New Study Shows Link Between Preemies and ADHD
A recent study from researchers in Sweden shows a definitive link between babies that are born prematurely, and their propensity for developing attention deficit hyperactivity disorder (ADHD).
ADHD manifests in an inability to pay attention or to control one’s impulsive behaviors. Most children have issues with focus and attention span, but those with ADHD have a severe inability to pay attention. ADHD is currently diagnosed in three to five percent of American school-aged children. It is typically controlled with medication and behavioral therapy.
7,506 Children in Sweden on Meds for ADHD
In this study, a database of more than one million Swedish children between the ages of 6 and 19 showed that 7,506 of them had received medication for ADHD.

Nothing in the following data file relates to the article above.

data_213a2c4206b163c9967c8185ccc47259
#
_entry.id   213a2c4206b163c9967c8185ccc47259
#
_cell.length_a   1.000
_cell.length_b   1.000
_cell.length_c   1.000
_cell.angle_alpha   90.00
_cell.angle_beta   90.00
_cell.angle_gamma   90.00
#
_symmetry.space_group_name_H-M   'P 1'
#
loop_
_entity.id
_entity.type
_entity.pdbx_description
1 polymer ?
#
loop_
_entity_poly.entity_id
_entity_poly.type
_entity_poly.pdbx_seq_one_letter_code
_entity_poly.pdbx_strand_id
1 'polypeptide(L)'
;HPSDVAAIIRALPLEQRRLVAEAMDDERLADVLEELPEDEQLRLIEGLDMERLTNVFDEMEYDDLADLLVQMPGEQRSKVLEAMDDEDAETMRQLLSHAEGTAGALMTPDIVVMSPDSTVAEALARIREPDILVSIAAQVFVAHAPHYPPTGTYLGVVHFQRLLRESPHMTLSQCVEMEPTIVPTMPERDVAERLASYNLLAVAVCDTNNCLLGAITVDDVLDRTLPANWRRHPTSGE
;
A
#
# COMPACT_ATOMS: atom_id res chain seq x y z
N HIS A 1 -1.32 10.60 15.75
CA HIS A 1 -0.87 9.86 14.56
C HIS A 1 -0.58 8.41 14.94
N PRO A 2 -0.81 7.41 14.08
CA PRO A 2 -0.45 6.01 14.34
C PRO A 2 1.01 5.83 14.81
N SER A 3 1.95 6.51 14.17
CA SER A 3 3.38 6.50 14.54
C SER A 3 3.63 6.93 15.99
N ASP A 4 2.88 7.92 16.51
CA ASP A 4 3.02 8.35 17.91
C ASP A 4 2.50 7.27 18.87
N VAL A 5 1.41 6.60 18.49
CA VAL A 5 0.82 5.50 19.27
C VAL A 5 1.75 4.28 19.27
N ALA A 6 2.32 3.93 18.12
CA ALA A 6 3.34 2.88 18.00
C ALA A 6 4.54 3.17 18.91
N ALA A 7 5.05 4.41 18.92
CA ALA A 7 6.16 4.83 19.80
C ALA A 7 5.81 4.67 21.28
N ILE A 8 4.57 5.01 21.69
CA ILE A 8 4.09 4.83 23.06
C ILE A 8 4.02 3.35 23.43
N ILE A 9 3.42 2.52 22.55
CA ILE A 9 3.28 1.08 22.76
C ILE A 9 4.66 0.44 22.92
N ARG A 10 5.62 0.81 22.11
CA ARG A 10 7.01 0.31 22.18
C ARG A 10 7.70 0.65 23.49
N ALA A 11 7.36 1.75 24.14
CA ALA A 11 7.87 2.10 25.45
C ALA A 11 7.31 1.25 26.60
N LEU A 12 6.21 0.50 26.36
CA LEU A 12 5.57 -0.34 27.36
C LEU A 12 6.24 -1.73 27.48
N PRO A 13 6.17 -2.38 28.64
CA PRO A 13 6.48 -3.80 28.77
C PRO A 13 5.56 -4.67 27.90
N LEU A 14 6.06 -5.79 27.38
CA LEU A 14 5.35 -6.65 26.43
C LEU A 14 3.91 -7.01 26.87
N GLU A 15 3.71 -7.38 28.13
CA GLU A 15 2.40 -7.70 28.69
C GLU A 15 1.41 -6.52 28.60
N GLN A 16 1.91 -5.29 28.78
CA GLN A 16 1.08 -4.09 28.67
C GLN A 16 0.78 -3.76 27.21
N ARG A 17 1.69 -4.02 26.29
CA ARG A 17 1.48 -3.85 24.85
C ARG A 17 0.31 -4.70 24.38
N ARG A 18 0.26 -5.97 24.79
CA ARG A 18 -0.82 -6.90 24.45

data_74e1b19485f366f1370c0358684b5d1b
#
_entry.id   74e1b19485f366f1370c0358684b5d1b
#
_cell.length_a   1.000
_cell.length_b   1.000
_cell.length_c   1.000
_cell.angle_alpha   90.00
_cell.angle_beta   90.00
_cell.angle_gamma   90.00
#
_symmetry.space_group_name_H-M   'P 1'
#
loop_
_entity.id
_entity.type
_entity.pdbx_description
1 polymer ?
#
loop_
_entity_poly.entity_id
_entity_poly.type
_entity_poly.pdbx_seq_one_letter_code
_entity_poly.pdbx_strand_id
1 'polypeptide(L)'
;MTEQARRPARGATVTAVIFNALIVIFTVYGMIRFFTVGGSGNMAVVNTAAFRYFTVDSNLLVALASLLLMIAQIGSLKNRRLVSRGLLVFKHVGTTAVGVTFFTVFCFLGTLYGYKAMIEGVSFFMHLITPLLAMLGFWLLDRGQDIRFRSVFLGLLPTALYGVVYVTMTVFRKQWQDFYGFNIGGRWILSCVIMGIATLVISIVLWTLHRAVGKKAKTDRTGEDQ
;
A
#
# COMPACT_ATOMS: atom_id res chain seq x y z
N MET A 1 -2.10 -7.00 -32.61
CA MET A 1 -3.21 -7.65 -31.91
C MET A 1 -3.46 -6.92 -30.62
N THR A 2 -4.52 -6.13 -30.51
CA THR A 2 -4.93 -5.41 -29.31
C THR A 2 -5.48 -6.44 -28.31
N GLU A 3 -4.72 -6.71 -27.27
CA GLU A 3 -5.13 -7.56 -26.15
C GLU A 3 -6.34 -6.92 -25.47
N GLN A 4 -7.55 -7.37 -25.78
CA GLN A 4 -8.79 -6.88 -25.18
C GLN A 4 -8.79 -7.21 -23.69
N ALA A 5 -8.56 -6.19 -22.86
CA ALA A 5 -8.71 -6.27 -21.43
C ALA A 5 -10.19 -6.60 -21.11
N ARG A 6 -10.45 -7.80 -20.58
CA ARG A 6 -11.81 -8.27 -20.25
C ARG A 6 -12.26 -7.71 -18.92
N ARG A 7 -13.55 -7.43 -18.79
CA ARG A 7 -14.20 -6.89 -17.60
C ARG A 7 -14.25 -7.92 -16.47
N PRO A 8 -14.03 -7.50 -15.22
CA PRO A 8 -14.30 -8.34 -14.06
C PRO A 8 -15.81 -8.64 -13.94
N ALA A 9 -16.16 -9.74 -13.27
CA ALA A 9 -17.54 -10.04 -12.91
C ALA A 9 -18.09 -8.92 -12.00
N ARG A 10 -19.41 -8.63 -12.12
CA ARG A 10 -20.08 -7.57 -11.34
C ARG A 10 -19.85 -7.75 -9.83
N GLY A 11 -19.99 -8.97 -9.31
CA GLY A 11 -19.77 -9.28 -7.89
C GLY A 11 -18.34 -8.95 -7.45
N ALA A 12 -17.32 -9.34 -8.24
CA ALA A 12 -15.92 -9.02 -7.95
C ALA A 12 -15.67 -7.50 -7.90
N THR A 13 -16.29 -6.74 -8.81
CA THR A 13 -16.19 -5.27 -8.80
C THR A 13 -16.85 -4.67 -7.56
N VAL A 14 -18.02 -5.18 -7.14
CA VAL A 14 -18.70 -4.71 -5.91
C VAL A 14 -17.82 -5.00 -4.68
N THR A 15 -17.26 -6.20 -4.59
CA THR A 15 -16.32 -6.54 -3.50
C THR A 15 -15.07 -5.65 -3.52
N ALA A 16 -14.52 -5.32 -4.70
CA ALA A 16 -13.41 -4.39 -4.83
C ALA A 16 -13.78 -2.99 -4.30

Of those with ADHD, it was found that those born between 23 and 28 weeks of pregnancy were at the most risk of developing ADHD. They were two and a half times more likely to develop ADHD than a full term baby.
20% more likely?
The study also showed that those babies born just short of full term, between 37 and 38 weeks, were 20 percent more likely to develop ADHD than full term babies.
The impact of low birth weight, premature birth and the development of ADHD has been studied a few times before, but this research confirmed what had already been suspected. It comes down to this: the earlier a baby is born, the more likely they will be diagnosed with ADHD.
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